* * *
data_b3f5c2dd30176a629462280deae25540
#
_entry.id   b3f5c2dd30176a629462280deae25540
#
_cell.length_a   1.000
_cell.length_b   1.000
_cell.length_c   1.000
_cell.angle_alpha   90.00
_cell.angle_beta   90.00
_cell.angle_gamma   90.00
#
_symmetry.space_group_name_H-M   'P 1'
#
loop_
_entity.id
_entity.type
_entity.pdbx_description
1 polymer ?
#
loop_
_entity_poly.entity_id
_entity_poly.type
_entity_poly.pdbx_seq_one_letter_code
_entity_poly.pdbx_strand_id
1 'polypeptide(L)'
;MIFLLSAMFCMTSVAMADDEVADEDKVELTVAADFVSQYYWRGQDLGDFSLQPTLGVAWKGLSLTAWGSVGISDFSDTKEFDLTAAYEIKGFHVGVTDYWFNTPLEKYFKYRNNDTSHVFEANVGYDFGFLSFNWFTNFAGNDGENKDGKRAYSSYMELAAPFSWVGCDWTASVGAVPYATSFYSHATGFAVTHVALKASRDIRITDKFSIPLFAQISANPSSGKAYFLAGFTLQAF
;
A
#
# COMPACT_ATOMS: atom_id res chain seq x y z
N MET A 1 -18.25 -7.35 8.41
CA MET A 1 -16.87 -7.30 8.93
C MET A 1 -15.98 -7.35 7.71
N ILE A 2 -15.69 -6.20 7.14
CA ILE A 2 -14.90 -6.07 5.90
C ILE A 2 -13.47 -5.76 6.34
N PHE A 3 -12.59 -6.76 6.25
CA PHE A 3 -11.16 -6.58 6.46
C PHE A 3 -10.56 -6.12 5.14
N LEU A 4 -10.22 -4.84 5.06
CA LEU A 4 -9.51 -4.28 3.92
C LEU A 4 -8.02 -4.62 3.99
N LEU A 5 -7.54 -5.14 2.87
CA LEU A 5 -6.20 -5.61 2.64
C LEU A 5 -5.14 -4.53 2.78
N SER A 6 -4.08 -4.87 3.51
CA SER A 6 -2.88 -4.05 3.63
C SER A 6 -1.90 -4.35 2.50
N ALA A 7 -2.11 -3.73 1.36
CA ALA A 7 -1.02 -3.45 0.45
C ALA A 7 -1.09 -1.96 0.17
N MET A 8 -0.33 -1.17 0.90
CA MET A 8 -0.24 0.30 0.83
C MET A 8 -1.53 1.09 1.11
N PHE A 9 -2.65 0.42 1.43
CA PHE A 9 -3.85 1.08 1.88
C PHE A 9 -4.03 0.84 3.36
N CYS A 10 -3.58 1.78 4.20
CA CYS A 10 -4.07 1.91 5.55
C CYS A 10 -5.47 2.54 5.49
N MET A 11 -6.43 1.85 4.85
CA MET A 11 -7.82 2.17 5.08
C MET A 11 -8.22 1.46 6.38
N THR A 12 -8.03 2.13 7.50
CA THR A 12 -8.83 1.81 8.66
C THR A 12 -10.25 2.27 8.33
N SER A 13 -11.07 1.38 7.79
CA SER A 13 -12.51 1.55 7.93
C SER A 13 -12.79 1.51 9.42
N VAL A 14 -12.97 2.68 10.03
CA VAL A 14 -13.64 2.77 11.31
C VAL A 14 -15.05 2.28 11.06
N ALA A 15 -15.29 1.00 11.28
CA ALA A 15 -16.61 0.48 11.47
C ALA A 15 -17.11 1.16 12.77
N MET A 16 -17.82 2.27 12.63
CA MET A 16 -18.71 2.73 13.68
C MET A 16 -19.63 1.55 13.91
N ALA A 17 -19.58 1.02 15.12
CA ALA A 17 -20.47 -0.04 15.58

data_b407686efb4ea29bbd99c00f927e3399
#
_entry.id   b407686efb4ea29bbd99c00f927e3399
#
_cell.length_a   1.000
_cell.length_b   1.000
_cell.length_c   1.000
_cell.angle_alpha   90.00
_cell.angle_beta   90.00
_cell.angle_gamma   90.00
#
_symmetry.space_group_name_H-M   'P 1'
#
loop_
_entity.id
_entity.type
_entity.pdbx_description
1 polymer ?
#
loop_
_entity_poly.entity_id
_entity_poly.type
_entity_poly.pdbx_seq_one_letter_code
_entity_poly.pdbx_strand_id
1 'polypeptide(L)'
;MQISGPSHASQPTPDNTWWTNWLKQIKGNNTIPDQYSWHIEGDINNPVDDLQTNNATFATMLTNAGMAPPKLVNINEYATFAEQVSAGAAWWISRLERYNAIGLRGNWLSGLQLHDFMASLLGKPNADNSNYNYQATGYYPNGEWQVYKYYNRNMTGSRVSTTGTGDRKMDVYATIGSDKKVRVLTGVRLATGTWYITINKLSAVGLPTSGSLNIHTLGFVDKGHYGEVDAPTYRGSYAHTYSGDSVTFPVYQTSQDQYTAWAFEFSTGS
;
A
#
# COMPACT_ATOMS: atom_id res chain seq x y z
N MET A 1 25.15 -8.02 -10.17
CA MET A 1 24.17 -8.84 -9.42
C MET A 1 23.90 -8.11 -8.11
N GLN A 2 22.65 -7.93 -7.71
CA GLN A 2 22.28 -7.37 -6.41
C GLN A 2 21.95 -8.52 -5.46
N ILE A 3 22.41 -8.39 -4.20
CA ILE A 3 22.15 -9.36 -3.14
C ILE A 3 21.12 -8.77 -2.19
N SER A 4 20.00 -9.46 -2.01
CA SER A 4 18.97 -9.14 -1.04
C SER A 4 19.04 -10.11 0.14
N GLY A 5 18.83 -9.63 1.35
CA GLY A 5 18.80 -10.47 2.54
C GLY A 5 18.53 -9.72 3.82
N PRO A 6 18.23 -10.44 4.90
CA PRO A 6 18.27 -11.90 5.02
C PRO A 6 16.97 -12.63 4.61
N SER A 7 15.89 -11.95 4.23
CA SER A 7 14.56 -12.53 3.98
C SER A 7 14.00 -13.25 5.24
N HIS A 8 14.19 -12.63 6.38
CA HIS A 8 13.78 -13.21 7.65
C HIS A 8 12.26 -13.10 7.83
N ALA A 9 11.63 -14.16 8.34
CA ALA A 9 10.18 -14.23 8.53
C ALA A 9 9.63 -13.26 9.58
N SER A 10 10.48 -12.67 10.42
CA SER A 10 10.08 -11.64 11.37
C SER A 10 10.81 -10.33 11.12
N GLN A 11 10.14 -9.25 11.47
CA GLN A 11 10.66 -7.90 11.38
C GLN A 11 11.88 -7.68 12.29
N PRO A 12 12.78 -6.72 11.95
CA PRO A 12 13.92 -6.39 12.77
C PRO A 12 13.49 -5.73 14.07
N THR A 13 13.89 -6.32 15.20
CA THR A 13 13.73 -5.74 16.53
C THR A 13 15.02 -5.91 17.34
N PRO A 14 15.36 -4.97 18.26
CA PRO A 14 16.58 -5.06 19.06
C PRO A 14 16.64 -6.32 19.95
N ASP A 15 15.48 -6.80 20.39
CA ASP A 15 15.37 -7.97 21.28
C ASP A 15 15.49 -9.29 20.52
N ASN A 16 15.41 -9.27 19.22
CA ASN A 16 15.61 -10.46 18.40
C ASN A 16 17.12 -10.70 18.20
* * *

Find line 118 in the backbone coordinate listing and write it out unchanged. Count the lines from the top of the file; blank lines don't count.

CA ILE A 3 22.15 -9.36 -3.14